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Reserve Best In Show

CrystaltonChikoda Wht Diamonds

Jerry Harvey of Chikoda Kennels and Carol Graham of Crystalton Kennels, would like to wish everyone a happy and healthy new year, and introduce Sparkle as this week’s front cover girl.
Sparkle was the first one born of three in this litter of nine, which were white. It was indeed a shock for Carol. In twenty something years of breeding Standard Poodles these were the first ever, white puppies delivered.
As the litter developed, this first-born white bitch was always the standout in the litter. Carol’s eyes were always drawn to this white girl, she was always the first one coming to you and she ruled the litter. 
All along Carol kept saying to herself. “I am not keeping a white one”.
In the end having stolen their hearts, this puppy pretty much let us know she was not going anywhere, and stayed as our puppy to show. Our first white, she was named Crystalton Chikoda Wht Diamonds, with Sparkle as her call name.
Sparkle made her ring debut as a puppy she finished in quick order and had a short puppy career with many puppy wins, she was also awarded Group Firsts under Judges Michael Hill, Shirley Limoges, Larry Kereluke and Ray Smith all while still in puppy trim.
Sparkle came home to grow up, Jerry and Carol sent Sparkle home with Allison Foley in August of 2016 to prepare her to be shown in Canada, and have her shown in the USA when Allison went.
Allison showed her a few weekends towards the end of 2016 in Canada to give her some ring time again, before going to a weekend in the US.
Sparkle was awarded 8 Group Firsts and her first Reserve Best in Show to the Kerry Blue Terrier “Jack”, which Allison showed. 
Sparkle did very well on her first trip to the US, she was awarded a 5 point major, and a 4 point major that weekend. We look forward to her going back with Allison to obtain the remaining points to finish.
We would like to thank the judges who have awarded Sparkle and Allison to date.
We send our deepest gratitude to Allison for the wonderful care that Sparkle receives. With Sparkle clear across the country we have very much enjoyed the little things, the video’s of Sparkle and Jack running in the field’s, candid photo’s from the shows.
We look forward to watching this team of Sparkle and Allison, as they begin the 2017 show season together.
Breeder: Carol Graham
Owner: Carol Graham & Jerry Harvey
Handler: Allison Foley CPHA
December 27, 28, 29, 2016
Tuesday Best in Show Judge: Lee Steeves
BIS Pug – GCh. Diamond Sand's Simply Perfect
Wednesday Best in Show Judge: Sylvia Barkey
BIS Pug - 
GCh Diamond Sand's Simply Perfect
Thursday Best in Show Judge: Alan Ewles
BIS Bull Terrier - GCh Thunderally's Dapper Dan


Final Top 10 All Breeds in Canada for 2016

Rank    Name Breed Points

1   Ch Torum's Calico Jack At Irisblu Kerry Blue Terrier 14668
2   Ch Auriga Peter Parker  Petit Basset Griffon Vendeen  11463
3   GCh Tumbleweed's Valubal Maui Nani Old English Sheepdog 9627
4   Ch Shadland Risky Business  Shetland Sheepdog  6229
5   GCh Summerford's What Ever Newfoundland 5895
6   GCh Flashlight Thunder v. Paradise of Wind  West Highland White Terrier  5386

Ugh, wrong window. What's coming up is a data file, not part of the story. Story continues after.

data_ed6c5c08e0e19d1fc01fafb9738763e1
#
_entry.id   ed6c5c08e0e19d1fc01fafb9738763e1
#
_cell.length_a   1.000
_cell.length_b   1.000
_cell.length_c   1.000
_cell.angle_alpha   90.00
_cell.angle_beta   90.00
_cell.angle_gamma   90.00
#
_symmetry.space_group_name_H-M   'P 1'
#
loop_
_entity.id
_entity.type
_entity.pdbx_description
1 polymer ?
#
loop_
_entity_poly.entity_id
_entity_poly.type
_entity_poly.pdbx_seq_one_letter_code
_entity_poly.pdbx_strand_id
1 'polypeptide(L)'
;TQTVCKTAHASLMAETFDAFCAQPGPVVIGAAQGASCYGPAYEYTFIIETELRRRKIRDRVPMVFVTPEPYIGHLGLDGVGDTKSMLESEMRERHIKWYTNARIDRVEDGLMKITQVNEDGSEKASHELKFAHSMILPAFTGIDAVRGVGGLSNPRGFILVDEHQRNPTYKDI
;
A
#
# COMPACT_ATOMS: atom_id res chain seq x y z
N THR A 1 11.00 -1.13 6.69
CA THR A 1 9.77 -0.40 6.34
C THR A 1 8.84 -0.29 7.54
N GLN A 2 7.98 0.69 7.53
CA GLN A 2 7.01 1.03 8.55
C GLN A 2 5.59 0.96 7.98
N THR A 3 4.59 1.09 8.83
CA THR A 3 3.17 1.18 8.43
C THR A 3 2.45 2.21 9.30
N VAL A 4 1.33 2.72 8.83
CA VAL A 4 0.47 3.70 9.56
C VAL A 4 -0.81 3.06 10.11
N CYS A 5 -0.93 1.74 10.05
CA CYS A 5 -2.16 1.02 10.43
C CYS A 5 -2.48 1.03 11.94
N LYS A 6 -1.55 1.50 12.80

7   GCh Salatino La Dame Sans Camelia  Papillon  5205
8   GCh Unicornhill Story Telling  Siberian Husky  5058
9   GChEx Lorricbrook Albelarm Believer  Whippet 4789
10   GCh Miletree Carnival Cavalier King Charles Spaniel 4577
unofficial results courtesy of


Final Top 10 All Breeds in The USA for 2016

Rank    Name Breed  

1   GChB Cordmaker Mister Blue Sky Pulik  
2   GChP Mephisto's Speak Of The Devil  Boxer  
3   GChG Vjk-Myst Garbonita's California Journey German Shorthaired Pointer   
4   GChP Cerise Blindside  English Springer Spaniel   
5   GChG Hampton Court's Monte Cristo  Wire Fox Terrier  
6   GChG Silverhall Strike Force Cocker Spaniel (ASCOB)   
7   GChS Grandcru Giaconda  Greyhound   
8   GChP Sabe's Simply Invincible  Boston Terrier   
9   GChP Round Town Queen Of Hearts Of Maryscot Scottish Terrier  
10   GChG Rivergroves Enough Said  Great Pyrenees  
for events up-to December 31, 2016


Kerry Blue Terrier
Torum's Calico Jack At
Irish Setter
Multi BIS Aust/NZ/Can & Am Ch 
Northwinds Clash of the Titans
American Cocker Spaniel
Ch. Very Vigie Huluberlulu
Ch. Kenibea Murphys Law
Ch. Jet’s Man in The Moon
Ch. Major League Pop-A-Top Roll of the Dice
Ch Qirmizi Ovation
Ch. Perfect Companion's Bruce Almighty
Ch Nothing Compares To You at Crosscop
Multi BIS GCHB CH Cordmaker Mister Blue Sky

Behind the Scene

With Peggy Gutierrez-Otero
Mexico City, Mexico
All Breed Judge
1) What is your breed of dog, and if you could have another breed, what would it be?
I have had several breeds in my life; currently I have Miniature Wire Haired Dachshunds. If I were to have another breed, definitively it would be Whippet’s, I had them in the past a wonderful breed!
2) What, and where was the best meal you have ever had while on an assignment?
There have been many, but while judging in Japan some years ago, we were taken to try all different kinds of Japanese foods, not just sushi and it was a very pleasant surprise!!!
3) Name a show that would be on your "bucket" list of dream assignments?
Judging my breed at a European World Dog show. I judged my then-breed (Basset Hounds) in my country at the 1999 World show held in Mexico City, and I judged Wire Dachshunds at the Dachshund Club of America National in 2015.